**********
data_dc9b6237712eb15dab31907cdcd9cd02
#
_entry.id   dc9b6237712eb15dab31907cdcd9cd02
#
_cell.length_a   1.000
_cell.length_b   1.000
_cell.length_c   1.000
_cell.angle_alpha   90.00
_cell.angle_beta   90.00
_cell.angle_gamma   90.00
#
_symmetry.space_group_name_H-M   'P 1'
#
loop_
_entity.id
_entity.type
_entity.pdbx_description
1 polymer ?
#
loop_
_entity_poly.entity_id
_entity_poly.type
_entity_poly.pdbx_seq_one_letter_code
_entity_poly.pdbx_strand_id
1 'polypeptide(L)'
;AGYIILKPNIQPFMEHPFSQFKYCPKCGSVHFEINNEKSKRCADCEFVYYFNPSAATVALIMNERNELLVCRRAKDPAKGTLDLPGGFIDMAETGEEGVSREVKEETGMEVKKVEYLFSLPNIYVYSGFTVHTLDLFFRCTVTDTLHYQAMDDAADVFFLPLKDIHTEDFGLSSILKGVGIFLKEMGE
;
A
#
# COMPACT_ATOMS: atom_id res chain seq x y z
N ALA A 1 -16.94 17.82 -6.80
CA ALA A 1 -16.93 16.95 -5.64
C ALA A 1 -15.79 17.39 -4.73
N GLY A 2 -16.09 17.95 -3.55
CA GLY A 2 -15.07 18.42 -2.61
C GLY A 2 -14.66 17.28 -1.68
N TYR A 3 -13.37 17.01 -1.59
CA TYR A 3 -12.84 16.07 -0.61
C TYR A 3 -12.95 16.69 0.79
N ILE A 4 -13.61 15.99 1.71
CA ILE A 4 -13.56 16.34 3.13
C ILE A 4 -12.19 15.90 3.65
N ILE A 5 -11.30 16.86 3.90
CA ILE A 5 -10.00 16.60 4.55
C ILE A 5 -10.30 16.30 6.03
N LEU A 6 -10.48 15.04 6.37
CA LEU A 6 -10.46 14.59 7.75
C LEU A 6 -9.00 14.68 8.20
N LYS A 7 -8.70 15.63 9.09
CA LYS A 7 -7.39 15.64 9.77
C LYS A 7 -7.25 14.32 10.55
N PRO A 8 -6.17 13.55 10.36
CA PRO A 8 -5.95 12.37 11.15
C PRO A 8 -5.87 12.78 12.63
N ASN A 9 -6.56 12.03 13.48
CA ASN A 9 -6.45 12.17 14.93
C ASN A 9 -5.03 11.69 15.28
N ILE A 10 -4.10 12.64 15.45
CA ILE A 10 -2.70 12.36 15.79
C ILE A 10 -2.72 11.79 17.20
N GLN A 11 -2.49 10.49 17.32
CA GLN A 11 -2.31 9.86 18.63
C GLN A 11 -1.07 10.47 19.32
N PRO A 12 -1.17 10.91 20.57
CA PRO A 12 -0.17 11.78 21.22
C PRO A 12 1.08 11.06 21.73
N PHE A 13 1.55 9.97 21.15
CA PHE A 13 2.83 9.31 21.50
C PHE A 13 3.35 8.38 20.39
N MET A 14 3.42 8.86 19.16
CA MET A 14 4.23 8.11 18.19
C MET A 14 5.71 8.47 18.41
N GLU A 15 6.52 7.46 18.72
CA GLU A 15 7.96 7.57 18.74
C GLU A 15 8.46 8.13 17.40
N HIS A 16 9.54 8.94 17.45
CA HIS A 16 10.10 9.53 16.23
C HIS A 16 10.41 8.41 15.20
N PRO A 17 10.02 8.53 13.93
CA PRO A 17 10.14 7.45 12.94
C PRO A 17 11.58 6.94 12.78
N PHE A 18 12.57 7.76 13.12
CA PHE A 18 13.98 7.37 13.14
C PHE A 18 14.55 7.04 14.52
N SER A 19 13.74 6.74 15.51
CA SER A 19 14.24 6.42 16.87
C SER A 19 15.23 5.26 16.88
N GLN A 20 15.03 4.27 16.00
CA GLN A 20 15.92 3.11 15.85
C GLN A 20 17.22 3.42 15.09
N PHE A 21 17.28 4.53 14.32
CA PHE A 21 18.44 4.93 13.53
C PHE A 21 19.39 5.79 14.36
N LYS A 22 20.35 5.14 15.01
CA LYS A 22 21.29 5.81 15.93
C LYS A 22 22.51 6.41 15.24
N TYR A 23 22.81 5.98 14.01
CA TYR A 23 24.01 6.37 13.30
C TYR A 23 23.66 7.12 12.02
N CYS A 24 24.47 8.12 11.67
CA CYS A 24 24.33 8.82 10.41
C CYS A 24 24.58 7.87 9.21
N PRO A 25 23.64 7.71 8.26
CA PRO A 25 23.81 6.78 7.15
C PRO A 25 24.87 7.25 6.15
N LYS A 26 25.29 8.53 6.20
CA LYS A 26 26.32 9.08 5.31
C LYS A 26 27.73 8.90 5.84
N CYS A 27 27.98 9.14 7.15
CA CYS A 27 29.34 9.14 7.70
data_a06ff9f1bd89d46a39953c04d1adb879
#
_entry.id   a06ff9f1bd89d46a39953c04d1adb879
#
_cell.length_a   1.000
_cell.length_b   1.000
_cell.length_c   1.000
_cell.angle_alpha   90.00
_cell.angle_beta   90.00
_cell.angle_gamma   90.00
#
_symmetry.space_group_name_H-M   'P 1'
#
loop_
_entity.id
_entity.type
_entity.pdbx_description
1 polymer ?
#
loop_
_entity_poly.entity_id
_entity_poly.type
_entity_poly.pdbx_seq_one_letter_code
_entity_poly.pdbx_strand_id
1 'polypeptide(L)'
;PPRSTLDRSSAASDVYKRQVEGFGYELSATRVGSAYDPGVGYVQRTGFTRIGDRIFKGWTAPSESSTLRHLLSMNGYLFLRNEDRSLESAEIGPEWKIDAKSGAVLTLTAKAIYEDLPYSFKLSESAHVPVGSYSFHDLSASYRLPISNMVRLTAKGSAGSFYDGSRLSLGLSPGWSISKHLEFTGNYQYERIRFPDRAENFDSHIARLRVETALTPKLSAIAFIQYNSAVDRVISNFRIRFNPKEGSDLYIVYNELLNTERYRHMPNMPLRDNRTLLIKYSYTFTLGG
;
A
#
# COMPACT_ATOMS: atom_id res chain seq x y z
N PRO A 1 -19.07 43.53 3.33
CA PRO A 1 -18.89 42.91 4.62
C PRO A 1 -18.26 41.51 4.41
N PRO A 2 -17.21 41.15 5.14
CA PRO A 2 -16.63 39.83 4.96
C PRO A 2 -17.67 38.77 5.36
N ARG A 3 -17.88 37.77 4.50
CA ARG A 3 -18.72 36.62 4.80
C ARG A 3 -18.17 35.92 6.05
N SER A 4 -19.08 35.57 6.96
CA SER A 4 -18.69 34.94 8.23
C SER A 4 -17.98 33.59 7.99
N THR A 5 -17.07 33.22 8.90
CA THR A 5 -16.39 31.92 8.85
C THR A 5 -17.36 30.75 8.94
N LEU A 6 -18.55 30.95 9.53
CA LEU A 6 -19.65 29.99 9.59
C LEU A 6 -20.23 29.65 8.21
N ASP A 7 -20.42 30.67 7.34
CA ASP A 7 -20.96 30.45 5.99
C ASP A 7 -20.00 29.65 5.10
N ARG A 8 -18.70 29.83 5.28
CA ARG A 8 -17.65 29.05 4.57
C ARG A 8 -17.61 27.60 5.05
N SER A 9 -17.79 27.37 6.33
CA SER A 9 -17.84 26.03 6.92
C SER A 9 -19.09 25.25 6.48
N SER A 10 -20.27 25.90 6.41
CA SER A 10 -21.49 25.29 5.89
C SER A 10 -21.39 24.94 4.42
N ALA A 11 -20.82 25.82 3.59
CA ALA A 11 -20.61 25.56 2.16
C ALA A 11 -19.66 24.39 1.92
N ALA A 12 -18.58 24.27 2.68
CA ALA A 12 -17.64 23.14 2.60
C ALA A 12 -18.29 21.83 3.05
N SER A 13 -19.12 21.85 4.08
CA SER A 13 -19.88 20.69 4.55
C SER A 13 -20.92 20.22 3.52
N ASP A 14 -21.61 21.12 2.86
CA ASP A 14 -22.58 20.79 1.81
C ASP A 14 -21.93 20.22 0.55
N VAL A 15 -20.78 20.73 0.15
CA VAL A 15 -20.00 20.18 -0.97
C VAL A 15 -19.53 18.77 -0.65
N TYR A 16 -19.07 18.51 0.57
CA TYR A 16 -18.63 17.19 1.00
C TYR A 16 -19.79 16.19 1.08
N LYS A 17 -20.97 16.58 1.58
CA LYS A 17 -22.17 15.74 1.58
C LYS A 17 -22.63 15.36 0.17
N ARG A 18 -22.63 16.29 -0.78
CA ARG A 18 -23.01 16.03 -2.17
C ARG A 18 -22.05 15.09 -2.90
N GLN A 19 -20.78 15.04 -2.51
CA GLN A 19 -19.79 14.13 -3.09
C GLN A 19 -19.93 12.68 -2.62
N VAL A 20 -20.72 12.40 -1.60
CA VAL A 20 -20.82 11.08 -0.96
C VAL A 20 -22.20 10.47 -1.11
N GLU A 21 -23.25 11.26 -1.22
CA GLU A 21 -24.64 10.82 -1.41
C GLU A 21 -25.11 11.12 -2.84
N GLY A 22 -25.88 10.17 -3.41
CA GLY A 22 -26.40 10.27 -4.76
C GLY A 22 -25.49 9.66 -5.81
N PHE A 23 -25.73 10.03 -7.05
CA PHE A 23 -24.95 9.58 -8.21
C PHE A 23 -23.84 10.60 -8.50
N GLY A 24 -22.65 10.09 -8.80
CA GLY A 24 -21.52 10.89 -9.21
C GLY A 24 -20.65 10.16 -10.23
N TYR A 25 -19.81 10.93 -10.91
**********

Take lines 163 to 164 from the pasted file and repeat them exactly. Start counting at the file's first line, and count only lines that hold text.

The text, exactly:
CA ARG A 8 -17.65 29.05 4.57
C ARG A 8 -17.61 27.60 5.05